Here is the concluding part of Leadership Lessons From a Janitor

As often happens in life, events sweep us away from those in our past. The last time I saw Bill was on graduation day in June 1977. As I walked out of the squadron for the last time, he shook my hand and simply said, “Good luck, young man.” With that, I embarked on a career that has been truly lucky and blessed.

Mr Crawford continued to work at the Academy and eventually retired in his native Colorado where he resides today, one of four Medal of Honor winners living in a small town.

A wise person once said, “It’s not life that is important, but those you meet along the way that make the difference.” Bill was one who made a difference for me. While I haven’t seen Mr Crawford in over 20 years, he’d probably be surprised to know I think of him often. Bill Crawford, our janitor, taught me many valuable, unforgettable leadership lessons. Here are 10 I’d like to share with you.

1. Be Cautious of Labels. The labels you place on people may define your relationship to them and bound their potential. Sadly, and for a long time, we labelled Bill as just a janitor, but he was so much more. Therefore, be cautious of a leader who callously says, “Hey, he’s just an Airman.” Likewise, don’t tolerate the O-1, who says, “I can’t do that, I’m just a lieutenant.”

2. Everyone Deserves Respect. Because we hung the “janitor” label on Mr Crawford, we often wrongly treated him with less respect than others around us. He deserved much more, and not just because he was a Medal of Honor winner. Bill deserved respect because he was a janitor, walked among us, and was a part of our team.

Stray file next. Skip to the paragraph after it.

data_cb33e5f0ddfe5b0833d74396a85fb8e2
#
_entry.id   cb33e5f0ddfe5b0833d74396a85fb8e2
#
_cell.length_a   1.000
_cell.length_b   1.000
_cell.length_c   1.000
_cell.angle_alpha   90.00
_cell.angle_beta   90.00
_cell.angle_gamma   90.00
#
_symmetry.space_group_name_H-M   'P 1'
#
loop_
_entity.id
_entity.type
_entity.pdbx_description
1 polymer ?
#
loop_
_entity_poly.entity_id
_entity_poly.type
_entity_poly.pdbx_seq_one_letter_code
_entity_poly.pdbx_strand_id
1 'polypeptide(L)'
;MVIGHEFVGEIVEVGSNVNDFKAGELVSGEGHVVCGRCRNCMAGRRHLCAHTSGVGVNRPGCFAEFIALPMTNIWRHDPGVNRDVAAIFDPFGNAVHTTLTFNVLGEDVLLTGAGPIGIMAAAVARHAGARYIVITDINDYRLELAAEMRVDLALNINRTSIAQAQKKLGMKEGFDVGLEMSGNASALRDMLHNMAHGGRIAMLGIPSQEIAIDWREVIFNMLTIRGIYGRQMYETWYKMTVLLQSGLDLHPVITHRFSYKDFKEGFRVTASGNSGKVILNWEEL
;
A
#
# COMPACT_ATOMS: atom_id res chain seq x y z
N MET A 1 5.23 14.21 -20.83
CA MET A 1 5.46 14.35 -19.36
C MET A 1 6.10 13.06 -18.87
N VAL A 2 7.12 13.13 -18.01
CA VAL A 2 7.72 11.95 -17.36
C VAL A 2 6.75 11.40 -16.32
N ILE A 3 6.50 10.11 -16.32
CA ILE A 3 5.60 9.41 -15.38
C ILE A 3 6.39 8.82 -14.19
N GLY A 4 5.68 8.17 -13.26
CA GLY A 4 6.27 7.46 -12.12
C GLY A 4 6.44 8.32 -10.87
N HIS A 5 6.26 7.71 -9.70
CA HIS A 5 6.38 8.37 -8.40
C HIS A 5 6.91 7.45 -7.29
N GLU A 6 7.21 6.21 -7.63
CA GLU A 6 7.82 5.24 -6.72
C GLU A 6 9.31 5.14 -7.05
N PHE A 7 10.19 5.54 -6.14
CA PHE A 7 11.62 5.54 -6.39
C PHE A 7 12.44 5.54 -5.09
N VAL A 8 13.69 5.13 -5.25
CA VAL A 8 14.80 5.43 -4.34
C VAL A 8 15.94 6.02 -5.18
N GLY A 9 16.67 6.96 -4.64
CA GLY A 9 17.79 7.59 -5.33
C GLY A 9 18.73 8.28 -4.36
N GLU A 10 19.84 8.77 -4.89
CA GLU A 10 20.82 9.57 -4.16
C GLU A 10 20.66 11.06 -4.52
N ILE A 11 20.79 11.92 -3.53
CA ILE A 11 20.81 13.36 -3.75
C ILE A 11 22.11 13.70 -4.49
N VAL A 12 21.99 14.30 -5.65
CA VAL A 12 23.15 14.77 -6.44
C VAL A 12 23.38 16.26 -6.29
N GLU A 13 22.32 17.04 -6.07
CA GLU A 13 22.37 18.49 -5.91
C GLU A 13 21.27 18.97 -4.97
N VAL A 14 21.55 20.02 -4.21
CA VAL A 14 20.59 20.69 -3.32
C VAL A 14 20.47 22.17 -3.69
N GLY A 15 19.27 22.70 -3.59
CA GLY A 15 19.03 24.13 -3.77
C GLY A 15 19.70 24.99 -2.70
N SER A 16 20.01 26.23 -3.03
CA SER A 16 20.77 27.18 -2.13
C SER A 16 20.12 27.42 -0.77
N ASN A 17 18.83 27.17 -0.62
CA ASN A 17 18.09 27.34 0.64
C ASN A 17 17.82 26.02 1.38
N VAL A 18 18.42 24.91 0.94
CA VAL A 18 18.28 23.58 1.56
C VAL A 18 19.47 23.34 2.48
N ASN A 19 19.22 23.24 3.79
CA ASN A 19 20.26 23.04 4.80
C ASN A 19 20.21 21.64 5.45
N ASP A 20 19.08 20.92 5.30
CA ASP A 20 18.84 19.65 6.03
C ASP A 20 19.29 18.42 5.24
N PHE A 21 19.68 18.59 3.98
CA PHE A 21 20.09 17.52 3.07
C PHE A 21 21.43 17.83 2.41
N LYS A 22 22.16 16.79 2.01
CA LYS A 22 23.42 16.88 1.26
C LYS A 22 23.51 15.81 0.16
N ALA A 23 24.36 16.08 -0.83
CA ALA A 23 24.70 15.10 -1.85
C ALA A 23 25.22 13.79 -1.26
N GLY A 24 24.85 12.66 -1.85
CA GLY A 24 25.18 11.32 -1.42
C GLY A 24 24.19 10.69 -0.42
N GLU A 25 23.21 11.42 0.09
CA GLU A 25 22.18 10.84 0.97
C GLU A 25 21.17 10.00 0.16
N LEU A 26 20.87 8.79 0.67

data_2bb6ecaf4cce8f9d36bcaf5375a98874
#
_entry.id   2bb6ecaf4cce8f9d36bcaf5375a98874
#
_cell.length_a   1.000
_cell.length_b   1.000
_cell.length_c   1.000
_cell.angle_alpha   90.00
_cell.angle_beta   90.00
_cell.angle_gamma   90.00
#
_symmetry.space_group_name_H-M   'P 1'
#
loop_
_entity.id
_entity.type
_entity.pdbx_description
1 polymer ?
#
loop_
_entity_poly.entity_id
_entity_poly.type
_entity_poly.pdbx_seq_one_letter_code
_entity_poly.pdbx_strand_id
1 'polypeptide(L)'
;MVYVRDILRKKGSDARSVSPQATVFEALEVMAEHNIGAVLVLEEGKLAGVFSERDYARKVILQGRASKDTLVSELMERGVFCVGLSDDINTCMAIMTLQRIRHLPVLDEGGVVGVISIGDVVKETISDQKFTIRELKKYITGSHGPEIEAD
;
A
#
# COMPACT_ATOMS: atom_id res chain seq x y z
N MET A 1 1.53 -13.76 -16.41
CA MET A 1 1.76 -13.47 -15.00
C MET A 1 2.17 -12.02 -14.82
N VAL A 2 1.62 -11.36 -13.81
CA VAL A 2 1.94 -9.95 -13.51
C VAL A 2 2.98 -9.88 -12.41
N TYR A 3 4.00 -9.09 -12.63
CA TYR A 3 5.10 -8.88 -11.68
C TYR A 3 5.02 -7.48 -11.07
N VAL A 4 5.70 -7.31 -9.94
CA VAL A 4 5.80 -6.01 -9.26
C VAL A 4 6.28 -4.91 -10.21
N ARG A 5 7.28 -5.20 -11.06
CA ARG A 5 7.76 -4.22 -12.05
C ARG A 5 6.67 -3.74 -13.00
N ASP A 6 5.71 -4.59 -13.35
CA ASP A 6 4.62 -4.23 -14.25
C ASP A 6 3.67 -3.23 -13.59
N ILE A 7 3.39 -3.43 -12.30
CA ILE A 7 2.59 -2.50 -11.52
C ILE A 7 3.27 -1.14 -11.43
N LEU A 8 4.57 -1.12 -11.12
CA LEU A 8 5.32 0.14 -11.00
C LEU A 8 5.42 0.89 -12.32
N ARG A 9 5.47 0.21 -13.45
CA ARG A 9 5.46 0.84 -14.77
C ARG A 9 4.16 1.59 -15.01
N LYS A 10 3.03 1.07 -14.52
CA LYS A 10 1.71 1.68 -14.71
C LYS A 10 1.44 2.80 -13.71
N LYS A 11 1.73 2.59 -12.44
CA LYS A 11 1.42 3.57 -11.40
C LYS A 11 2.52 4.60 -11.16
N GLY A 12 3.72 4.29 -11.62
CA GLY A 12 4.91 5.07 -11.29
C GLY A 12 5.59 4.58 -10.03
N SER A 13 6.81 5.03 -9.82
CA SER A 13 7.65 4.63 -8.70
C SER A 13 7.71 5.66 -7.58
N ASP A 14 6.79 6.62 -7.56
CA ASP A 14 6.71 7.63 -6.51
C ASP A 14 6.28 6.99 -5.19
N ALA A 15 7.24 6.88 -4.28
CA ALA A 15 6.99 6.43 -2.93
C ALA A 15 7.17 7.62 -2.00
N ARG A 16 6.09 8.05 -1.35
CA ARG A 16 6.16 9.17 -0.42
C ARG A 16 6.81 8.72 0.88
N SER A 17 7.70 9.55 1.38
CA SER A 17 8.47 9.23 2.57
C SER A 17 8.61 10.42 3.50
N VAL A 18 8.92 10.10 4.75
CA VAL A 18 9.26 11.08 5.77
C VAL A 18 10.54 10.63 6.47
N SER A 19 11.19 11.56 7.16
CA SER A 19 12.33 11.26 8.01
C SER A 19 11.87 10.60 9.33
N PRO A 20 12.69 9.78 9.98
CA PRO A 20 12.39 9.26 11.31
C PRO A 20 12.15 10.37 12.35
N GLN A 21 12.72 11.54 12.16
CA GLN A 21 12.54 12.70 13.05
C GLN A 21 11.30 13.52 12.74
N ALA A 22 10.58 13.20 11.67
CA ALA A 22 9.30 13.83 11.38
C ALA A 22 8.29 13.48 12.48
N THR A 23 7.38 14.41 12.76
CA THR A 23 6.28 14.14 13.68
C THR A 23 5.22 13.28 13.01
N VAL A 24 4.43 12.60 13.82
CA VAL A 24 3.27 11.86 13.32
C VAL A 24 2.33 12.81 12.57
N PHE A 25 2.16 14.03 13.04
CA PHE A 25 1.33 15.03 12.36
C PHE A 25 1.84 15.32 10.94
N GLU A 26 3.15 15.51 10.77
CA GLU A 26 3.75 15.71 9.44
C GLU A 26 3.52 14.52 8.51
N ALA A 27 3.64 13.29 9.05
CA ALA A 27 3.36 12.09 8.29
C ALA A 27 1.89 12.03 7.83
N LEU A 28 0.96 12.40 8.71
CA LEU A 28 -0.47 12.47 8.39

ALSO READ  Two Wolves

3. Courtesy Makes a Difference. Be courteous to all around you, regardless of rank or position. Military customs, as well as common courtesies, help bond a team. When our daily words to Mr Crawford turned from perfunctory “hellos” to heartfelt greetings, his demeanour and personality outwardly changed. It made a difference for all of us.

4. Take Time to Know Your People. Life in the military is hectic, but that’s no excuse for not knowing the people you work for and with. For years a hero walked among us at the Academy and we never knew it. Who are the heroes that walk in your midst?

5. Anyone Can Be a Hero. Mr Crawford certainly didn’t fit anyone’s standard definition of a hero. Moreover, he was just a private on the day he won his Medal. Don’t sell your people short, for any one of them may be the hero who rises to the occasion when duty calls. On the other hand, it’s easy to turn to your proven performers when the chips are down but don’t ignore the rest of the team. Today’s rookie could and should be tomorrow’s superstar.

6. Leaders Should Be Humble. Most modern-day heroes and some leaders are anything but humble, especially if you calibrate your “hero meter” on today’s athletic fields. End zone celebrations and self-aggrandizement are what we’ve come to expect from sports greats. Not Mr Crawford-he was too busy working to celebrate his past heroics. Leaders would be well-served to do the same.

7. Life Won’t Always Hand You What You Think You Deserve. We in the military work hard and, dang it, we deserve recognition, right? However, sometimes you just have to persevere, even when accolades don’t come your way. Perhaps, you weren’t nominated for junior officer or airman of the quarter as you thought you should – don’t let that stop you.